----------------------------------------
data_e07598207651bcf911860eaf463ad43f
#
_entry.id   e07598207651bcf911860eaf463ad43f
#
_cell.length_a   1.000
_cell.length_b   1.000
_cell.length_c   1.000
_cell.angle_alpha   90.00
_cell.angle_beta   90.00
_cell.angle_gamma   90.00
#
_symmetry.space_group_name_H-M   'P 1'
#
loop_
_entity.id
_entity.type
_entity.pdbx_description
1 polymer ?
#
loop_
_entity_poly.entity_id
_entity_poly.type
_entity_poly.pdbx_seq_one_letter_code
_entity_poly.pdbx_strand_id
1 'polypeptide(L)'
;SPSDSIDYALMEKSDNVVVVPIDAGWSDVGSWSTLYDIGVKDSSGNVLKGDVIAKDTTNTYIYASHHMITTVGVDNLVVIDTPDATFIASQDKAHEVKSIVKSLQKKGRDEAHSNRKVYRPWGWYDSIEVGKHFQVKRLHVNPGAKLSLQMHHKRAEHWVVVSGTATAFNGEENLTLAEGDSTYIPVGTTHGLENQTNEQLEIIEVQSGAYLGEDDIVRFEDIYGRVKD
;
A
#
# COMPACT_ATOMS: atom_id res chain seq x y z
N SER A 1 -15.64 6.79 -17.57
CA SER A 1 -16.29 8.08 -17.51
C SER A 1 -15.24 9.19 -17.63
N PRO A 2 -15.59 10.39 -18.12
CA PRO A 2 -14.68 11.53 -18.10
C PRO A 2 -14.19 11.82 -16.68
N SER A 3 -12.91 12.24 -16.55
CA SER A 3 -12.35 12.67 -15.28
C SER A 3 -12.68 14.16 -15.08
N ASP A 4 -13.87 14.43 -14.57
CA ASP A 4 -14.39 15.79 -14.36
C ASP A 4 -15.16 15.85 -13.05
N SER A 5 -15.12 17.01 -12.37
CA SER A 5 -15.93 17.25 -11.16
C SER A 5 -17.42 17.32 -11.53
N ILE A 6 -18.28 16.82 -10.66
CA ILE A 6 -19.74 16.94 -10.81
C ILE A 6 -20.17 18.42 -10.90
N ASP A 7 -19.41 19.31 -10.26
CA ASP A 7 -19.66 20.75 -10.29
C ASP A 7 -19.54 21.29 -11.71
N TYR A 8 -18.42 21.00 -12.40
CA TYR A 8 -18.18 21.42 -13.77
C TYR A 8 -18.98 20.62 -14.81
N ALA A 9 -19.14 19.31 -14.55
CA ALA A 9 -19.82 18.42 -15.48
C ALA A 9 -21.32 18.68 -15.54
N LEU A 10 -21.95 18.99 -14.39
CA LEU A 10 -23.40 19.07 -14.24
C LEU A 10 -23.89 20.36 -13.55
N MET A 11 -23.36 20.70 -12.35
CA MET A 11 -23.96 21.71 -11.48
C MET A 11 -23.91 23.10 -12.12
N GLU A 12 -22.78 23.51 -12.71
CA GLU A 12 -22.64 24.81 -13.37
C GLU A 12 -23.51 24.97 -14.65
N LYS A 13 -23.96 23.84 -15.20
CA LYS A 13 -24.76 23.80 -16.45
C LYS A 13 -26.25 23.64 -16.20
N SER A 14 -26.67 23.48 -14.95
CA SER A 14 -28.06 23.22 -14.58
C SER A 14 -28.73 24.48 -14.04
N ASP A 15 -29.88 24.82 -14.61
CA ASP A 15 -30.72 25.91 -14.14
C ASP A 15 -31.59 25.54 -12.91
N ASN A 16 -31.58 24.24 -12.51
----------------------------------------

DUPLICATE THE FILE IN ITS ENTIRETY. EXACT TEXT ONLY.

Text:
data_e07598207651bcf911860eaf463ad43f
#
_entry.id   e07598207651bcf911860eaf463ad43f
#
_cell.length_a   1.000
_cell.length_b   1.000
_cell.length_c   1.000
_cell.angle_alpha   90.00
_cell.angle_beta   90.00
_cell.angle_gamma   90.00
#
_symmetry.space_group_name_H-M   'P 1'
#
loop_
_entity.id
_entity.type
_entity.pdbx_description
1 polymer ?
#
loop_
_entity_poly.entity_id
_entity_poly.type
_entity_poly.pdbx_seq_one_letter_code
_entity_poly.pdbx_strand_id
1 'polypeptide(L)'
;SPSDSIDYALMEKSDNVVVVPIDAGWSDVGSWSTLYDIGVKDSSGNVLKGDVIAKDTTNTYIYASHHMITTVGVDNLVVIDTPDATFIASQDKAHEVKSIVKSLQKKGRDEAHSNRKVYRPWGWYDSIEVGKHFQVKRLHVNPGAKLSLQMHHKRAEHWVVVSGTATAFNGEENLTLAEGDSTYIPVGTTHGLENQTNEQLEIIEVQSGAYLGEDDIVRFEDIYGRVKD
;
A
#
# COMPACT_ATOMS: atom_id res chain seq x y z
N SER A 1 -15.64 6.79 -17.57
CA SER A 1 -16.29 8.08 -17.51
C SER A 1 -15.24 9.19 -17.63
N PRO A 2 -15.59 10.39 -18.12
CA PRO A 2 -14.68 11.53 -18.10
C PRO A 2 -14.19 11.82 -16.68
N SER A 3 -12.91 12.24 -16.55
CA SER A 3 -12.35 12.67 -15.28
C SER A 3 -12.68 14.16 -15.08
N ASP A 4 -13.87 14.43 -14.57
CA ASP A 4 -14.39 15.79 -14.36
C ASP A 4 -15.16 15.85 -13.05
N SER A 5 -15.12 17.01 -12.37
CA SER A 5 -15.93 17.25 -11.16
C SER A 5 -17.42 17.32 -11.53
N ILE A 6 -18.28 16.82 -10.66
CA ILE A 6 -19.74 16.94 -10.81
C ILE A 6 -20.17 18.42 -10.90
N ASP A 7 -19.41 19.31 -10.26
CA ASP A 7 -19.66 20.75 -10.29
C ASP A 7 -19.54 21.29 -11.71
N TYR A 8 -18.42 21.00 -12.40
CA TYR A 8 -18.18 21.42 -13.77
C TYR A 8 -18.98 20.62 -14.81
N ALA A 9 -19.14 19.31 -14.55
CA ALA A 9 -19.82 18.42 -15.48
C ALA A 9 -21.32 18.68 -15.54
N LEU A 10 -21.95 18.99 -14.39
CA LEU A 10 -23.40 19.07 -14.24
C LEU A 10 -23.89 20.36 -13.55
N MET A 11 -23.36 20.70 -12.35
CA MET A 11 -23.96 21.71 -11.48
C MET A 11 -23.91 23.10 -12.12
N GLU A 12 -22.78 23.51 -12.71
CA GLU A 12 -22.64 24.81 -13.37
C GLU A 12 -23.51 24.97 -14.65
N LYS A 13 -23.96 23.84 -15.20
CA LYS A 13 -24.76 23.80 -16.45
C LYS A 13 -26.25 23.64 -16.20
N SER A 14 -26.67 23.48 -14.95
CA SER A 14 -28.06 23.22 -14.58
C SER A 14 -28.73 24.48 -14.04
N ASP A 15 -29.88 24.82 -14.61
CA ASP A 15 -30.72 25.91 -14.14
C ASP A 15 -31.59 25.54 -12.91
N ASN A 16 -31.58 24.24 -12.51